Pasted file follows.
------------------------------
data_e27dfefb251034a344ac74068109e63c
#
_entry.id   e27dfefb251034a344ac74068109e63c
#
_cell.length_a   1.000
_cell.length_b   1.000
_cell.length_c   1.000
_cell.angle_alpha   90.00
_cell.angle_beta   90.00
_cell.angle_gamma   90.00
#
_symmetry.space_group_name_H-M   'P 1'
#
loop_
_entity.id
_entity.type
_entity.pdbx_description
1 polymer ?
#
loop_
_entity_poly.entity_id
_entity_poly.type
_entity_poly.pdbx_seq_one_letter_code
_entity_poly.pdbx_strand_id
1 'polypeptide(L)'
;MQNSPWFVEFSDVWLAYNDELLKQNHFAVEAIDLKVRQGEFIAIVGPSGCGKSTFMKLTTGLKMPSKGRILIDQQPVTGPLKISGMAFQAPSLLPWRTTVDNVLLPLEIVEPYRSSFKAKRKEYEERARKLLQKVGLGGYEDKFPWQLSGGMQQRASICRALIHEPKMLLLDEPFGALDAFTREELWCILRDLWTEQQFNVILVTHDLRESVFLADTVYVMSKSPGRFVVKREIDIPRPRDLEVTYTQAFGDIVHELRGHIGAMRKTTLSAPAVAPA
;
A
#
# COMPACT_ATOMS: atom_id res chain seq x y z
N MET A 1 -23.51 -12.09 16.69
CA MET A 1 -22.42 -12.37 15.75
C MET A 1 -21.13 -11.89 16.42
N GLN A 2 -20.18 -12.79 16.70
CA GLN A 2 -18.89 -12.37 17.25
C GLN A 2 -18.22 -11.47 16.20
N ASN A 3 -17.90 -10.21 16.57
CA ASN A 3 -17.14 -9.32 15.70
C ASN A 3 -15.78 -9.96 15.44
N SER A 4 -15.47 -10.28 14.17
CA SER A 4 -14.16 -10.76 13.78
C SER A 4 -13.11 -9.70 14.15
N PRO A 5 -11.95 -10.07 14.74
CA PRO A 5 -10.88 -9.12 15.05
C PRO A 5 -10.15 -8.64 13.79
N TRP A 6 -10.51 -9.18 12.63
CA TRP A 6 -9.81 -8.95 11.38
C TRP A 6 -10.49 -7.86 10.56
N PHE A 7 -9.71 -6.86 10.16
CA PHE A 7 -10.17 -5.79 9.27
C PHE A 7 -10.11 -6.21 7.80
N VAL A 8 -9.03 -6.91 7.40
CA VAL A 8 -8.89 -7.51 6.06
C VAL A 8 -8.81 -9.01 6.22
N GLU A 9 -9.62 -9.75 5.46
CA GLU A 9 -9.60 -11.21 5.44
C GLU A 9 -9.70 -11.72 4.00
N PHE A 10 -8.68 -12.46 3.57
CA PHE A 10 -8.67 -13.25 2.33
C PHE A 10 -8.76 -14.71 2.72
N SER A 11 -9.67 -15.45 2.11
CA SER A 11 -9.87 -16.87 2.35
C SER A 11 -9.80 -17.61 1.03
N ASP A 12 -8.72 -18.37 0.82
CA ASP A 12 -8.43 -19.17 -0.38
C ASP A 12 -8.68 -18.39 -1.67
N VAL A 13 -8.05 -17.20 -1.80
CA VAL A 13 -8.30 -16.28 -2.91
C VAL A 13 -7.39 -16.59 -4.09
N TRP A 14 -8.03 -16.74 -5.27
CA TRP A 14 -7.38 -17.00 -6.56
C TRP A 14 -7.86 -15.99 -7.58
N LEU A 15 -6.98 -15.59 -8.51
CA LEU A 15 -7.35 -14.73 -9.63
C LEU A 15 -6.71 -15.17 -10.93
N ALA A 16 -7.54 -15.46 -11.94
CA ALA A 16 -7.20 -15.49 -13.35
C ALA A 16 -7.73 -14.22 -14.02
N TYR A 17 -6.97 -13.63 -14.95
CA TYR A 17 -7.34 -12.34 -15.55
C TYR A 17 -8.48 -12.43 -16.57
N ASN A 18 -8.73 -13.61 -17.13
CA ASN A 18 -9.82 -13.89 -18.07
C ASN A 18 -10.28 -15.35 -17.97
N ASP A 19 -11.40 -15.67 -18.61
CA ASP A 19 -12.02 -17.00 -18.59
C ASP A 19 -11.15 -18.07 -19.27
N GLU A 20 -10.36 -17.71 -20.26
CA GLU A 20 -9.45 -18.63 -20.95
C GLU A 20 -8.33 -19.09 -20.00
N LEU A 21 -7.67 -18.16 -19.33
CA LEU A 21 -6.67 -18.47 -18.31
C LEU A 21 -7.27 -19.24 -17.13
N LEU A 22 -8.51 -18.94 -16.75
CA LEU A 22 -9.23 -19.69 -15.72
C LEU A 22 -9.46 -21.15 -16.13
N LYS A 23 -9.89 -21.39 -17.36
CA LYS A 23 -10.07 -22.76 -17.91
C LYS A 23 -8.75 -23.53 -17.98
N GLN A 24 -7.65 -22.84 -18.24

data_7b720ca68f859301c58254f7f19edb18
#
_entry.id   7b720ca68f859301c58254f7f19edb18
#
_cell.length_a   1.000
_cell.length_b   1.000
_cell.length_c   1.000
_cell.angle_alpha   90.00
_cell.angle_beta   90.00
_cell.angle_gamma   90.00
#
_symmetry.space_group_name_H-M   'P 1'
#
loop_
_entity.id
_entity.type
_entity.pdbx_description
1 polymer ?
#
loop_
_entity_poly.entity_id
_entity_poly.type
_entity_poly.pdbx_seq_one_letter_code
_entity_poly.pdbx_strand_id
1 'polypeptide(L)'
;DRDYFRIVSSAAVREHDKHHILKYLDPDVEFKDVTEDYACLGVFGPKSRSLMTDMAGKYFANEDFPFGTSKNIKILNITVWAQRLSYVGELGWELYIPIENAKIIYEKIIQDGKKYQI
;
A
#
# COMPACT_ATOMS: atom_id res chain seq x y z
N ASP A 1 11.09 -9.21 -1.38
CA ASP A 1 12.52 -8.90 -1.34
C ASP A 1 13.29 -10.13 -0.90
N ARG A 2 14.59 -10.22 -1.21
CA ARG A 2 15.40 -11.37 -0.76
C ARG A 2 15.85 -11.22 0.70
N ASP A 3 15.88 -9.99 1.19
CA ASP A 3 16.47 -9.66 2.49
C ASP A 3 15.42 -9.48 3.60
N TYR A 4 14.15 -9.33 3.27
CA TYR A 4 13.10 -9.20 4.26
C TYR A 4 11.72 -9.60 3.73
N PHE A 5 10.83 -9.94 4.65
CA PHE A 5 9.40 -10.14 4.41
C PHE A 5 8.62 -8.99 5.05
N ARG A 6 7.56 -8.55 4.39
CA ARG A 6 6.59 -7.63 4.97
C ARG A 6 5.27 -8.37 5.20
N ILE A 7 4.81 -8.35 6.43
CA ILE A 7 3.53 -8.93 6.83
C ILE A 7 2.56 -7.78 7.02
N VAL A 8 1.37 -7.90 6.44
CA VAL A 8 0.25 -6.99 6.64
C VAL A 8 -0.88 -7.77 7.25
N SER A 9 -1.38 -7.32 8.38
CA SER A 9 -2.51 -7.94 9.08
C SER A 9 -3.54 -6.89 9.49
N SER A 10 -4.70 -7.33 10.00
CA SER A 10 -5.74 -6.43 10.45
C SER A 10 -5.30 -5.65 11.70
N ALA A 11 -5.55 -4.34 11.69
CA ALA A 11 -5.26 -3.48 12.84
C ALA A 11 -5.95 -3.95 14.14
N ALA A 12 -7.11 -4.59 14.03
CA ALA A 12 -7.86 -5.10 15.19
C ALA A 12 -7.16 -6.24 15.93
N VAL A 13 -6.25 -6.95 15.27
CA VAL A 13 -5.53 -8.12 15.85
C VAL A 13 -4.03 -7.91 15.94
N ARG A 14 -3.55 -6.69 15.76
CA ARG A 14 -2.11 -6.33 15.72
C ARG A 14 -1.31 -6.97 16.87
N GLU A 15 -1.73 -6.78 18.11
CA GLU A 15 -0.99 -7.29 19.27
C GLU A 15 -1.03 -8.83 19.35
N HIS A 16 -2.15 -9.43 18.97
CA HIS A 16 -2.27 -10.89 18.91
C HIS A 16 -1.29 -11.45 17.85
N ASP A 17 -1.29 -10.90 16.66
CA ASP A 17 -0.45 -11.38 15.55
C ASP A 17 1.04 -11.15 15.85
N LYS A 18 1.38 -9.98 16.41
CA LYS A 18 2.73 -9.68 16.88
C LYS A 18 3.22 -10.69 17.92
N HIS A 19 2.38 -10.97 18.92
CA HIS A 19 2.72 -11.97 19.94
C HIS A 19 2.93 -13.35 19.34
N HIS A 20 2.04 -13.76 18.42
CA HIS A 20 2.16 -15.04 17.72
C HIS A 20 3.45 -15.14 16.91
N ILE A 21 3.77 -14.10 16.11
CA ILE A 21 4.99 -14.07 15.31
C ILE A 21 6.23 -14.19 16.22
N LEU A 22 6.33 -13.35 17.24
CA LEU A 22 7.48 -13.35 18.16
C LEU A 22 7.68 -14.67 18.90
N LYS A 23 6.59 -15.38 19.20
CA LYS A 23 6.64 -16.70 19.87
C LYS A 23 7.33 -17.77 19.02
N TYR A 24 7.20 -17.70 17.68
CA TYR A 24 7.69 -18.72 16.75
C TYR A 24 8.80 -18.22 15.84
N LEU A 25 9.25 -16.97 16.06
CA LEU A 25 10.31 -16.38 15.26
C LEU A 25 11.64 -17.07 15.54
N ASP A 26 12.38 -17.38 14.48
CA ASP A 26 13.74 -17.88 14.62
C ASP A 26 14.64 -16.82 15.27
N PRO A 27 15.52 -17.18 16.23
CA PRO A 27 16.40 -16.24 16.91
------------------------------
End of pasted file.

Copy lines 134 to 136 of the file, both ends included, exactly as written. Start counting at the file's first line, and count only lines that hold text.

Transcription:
N ARG A 2 14.59 -10.22 -1.21
CA ARG A 2 15.40 -11.37 -0.76
C ARG A 2 15.85 -11.22 0.70